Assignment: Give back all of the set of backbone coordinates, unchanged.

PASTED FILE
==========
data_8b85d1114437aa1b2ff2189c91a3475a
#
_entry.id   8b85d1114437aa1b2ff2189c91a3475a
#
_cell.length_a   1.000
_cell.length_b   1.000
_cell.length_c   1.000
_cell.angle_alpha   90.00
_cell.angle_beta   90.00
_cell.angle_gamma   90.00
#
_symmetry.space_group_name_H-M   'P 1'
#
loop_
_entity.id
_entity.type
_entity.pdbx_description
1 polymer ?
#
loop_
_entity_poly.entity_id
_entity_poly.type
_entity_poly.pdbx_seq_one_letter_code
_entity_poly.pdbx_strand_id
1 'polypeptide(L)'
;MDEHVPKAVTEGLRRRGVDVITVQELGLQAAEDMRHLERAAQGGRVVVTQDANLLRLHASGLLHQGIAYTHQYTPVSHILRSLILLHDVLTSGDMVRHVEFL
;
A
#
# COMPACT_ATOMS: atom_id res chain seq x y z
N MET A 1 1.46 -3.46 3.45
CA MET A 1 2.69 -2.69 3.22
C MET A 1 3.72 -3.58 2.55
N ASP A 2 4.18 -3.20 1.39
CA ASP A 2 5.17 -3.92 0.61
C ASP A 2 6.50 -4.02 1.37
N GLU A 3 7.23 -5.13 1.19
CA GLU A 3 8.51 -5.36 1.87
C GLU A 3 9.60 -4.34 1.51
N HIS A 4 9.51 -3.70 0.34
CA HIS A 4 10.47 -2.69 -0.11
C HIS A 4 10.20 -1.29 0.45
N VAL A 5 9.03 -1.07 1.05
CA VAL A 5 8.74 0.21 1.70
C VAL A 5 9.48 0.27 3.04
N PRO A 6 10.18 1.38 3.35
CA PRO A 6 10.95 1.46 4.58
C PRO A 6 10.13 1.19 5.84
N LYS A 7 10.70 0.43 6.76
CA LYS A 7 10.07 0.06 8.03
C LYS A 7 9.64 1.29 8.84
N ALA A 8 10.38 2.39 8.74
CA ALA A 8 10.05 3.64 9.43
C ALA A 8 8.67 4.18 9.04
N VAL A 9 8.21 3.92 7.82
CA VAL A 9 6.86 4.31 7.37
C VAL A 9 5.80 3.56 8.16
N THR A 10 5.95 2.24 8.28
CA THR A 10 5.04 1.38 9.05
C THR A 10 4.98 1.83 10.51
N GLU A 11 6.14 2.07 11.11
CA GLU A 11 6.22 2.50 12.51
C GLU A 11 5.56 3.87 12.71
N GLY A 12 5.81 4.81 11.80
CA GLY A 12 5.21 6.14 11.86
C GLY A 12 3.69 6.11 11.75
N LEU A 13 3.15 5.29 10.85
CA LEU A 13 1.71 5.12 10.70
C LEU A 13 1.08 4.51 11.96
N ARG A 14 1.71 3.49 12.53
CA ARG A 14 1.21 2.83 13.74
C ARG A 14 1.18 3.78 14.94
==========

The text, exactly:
data_8b85d1114437aa1b2ff2189c91a3475a
#
_entry.id   8b85d1114437aa1b2ff2189c91a3475a
#
_cell.length_a   1.000
_cell.length_b   1.000
_cell.length_c   1.000
_cell.angle_alpha   90.00
_cell.angle_beta   90.00
_cell.angle_gamma   90.00
#
_symmetry.space_group_name_H-M   'P 1'
#
loop_
_entity.id
_entity.type
_entity.pdbx_description
1 polymer ?
#
loop_
_entity_poly.entity_id
_entity_poly.type
_entity_poly.pdbx_seq_one_letter_code
_entity_poly.pdbx_strand_id
1 'polypeptide(L)'
;MDEHVPKAVTEGLRRRGVDVITVQELGLQAAEDMRHLERAAQGGRVVVTQDANLLRLHASGLLHQGIAYTHQYTPVSHILRSLILLHDVLTSGDMVRHVEFL
;
A
#
# COMPACT_ATOMS: atom_id res chain seq x y z
N MET A 1 1.46 -3.46 3.45
CA MET A 1 2.69 -2.69 3.22
C MET A 1 3.72 -3.58 2.55
N ASP A 2 4.18 -3.20 1.39
CA ASP A 2 5.17 -3.92 0.61
C ASP A 2 6.50 -4.02 1.37
N GLU A 3 7.23 -5.13 1.19
CA GLU A 3 8.51 -5.36 1.87
C GLU A 3 9.60 -4.34 1.51
N HIS A 4 9.51 -3.70 0.34
CA HIS A 4 10.47 -2.69 -0.11
C HIS A 4 10.20 -1.29 0.45
N VAL A 5 9.03 -1.07 1.05
CA VAL A 5 8.74 0.21 1.70
C VAL A 5 9.48 0.27 3.04
N PRO A 6 10.18 1.38 3.35
CA PRO A 6 10.95 1.46 4.58
C PRO A 6 10.13 1.19 5.84
N LYS A 7 10.70 0.43 6.76
CA LYS A 7 10.07 0.06 8.03
C LYS A 7 9.64 1.29 8.84
N ALA A 8 10.38 2.39 8.74
CA ALA A 8 10.05 3.64 9.43
C ALA A 8 8.67 4.18 9.04
N VAL A 9 8.21 3.92 7.82
CA VAL A 9 6.86 4.31 7.37
C VAL A 9 5.80 3.56 8.16
N THR A 10 5.95 2.24 8.28
CA THR A 10 5.04 1.38 9.05
C THR A 10 4.98 1.83 10.51
N GLU A 11 6.14 2.07 11.11
CA GLU A 11 6.22 2.50 12.51
C GLU A 11 5.56 3.87 12.71
N GLY A 12 5.81 4.81 11.80
CA GLY A 12 5.21 6.14 11.86
C GLY A 12 3.69 6.11 11.75
N LEU A 13 3.15 5.29 10.85
CA LEU A 13 1.71 5.12 10.70
C LEU A 13 1.08 4.51 11.96
N ARG A 14 1.71 3.49 12.53
CA ARG A 14 1.21 2.83 13.74
C ARG A 14 1.18 3.78 14.94